Sermons from St
Fr John Reed, Sunday 29th July, 2018
On the Sunday before the Vicarage garden party this is a very fitting Gospel reading. Over many years of parish ministry one of the first things I have learned is that one of the fundamentals of church life is the shared meal. Secondly there is a fair amount of anxiety around the question of making sure that no one leaves feeling hungry. There are several approaches to alleviate this anxiety, involving signing up on lists, or requiring the purchase of tickets (Brenda has some today), and then there is the Methodist Faith tea. You are all expected to bring something with you, and God willing there is more food than anyone can possibly eat. This was the standard way of doing things in New Zealand churches and it worked well, and woe betide anyone who didn’t leave with some food at the end.
But if you suggest this approach with loyal Church of England folk, someone is bound to ask the question, what happens if everyone arrives with a trifle? More anxiety!
But on the scale of anxiety Philip had a colossal amount. five thousand Men, and if there were 5000 men there were women and children in the crowd too. They had all followed Jesus seeking more teaching and healing. This story appears in all 4 Gospels but in Mark and John which unusually seem to follow the same details before the teaching begins the miracle happens. And Jesus asks Phillip to feed them all, What! says Phillip who obviously had an eye for figures, we would need 200 days wages to fed this lot. And then Andrew introduces and the small boy with 5 barley loaves and two fish. A boy’s packed lunch and five thousand plus hungry people, naïve to say the least. But maybe it takes a child’s faith to turn the world of many right thinking serious grown ups upside down.
In the prayer at the Eucharist we use this morning which is based upon scriptures accounts of the last supper we will take bread, just as Jesus took that bread. We will give thanks just as Jesus gave thanks that day with the five barley loaves and two fish. And we will break it so it can be distributed. And it is from the Greek word for fragment we will find the word used by the early church for the bread we distribute at the Eucharist.
That day it was distributed among 5000 men and their dependants, it’s a parable of God's extravagant generous love. Everyone had sufficient and still there is enough left for 12 baskets, and for those who like significant numbers one for every tribe of Israel. There are stories of miraculous feedings in the old Testament, Manna and quails in the wilderness, the prophet Elisha feeding the starving widow and her son. And yet the one we have in Kings today is about Elisha walking 60 miles from a miracle to find a group of starving prophets, one of the servants is sent to gather herbs and they develop food poisoning, Elisha heals them, but still they hunger. And then a faithful worshipper of God arrives, a man who has walked a considerable distance to fulfil his religious obligation and present the first fruits of his harvest to the prophet. The servant complains there is not enough, and God again ensures there is far more than they can eat. The worshipper must have felt greatly appreciated. And Jesus was greatly appreciated, so much they tried to make him King. In ancient Rome those who ruled lived in constant fear of the mob. One Emperor had a philosophy that seemed to work, it was arranging elaborate circuses to entertain the crowds and to provide bread for the hungry to eat. Jesus could have provided loaf upon loaf, and yet he chose to slip away.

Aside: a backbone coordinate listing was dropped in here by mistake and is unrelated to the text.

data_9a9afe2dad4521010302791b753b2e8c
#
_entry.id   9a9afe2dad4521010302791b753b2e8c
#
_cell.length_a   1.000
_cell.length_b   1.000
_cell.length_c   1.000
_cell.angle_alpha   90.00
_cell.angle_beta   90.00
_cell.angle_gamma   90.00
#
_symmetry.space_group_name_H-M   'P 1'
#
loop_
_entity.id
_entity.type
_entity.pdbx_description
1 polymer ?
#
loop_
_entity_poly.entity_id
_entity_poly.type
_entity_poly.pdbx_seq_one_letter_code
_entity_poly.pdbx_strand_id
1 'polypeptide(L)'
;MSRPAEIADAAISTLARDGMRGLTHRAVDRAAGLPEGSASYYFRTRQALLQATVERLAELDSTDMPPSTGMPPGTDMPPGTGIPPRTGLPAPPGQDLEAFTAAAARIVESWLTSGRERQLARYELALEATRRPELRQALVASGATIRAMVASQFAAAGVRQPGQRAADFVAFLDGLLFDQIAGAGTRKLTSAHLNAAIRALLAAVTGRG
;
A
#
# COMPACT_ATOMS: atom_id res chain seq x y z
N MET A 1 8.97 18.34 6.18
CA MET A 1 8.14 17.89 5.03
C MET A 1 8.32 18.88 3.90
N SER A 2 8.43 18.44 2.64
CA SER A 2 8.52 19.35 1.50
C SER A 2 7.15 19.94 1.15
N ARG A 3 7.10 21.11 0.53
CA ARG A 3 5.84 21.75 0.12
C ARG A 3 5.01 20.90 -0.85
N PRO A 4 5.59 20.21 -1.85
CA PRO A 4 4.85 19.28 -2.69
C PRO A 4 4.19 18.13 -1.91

Both John and Mark follow the story of the feeding of the 5000 by calming the storm. Again we have anxious disciples but this time imperilled by a storm. And this is in an area that most of the disciples would have felt at home in, they were fishermen. And Jesus walks on the water, the Spirit of God literally dances over the stormy water during the story of creation. And when God speaks the water is confined in its place so the land can appear. And when Jesus speaks the waves and the wind are stilled. It is no accident both evangelists put these two stories together. A Roman Emperor can easily provide food for the mob. Only the Son of God can provide food for everyone to eat, left overs for everyone else, and as God did in Creation can still the waves. The second miracle dwarfs the first in scale.
And when Paul in Ephesians asks us to pray for the power to comprehend what the love of God. He realises that in the face of a God shown to us in Jesus we have a God of unimagined extravagant generosity. And there is so much love it will take some understanding, and so he goes into 3 dimensions unlike the page we look at in a book, he talk about height, depth, length and breadth.
When you put your hand in the hand of the man who stills the water you will begin know about love, but never think you will know it all, there is far more than you can comprehend. And when you take that fragment of bread which is part of a feast for everyone who hungers for to be rooted and grounded in Gods love. Know you are rooted in love and give that love away. You will never run out because with Jesus there is always more.
LOVE bade me welcome; yet my soul drew back,
Guilty of dust and sin.
But quick-eyed Love, observing me grow slack
From my first entrance in,
Drew nearer to me, sweetly questioning
If I lack'd anything.
'A guest,' I answer'd, 'worthy to be here:'
Love said, 'You shall be he.'
'I, the unkind, ungrateful? Ah, my dear,
I cannot look on Thee.'
Love took my hand and smiling did reply,
'Who made the eyes but I?'
'Truth, Lord; but I have marr'd them: let my shame
Go where it doth deserve.'
'And know you not,' says Love, 'Who bore the blame?'
'My dear, then I will serve.'
'You must sit down,' says Love, 'and taste my meat.'
So I did sit and eat.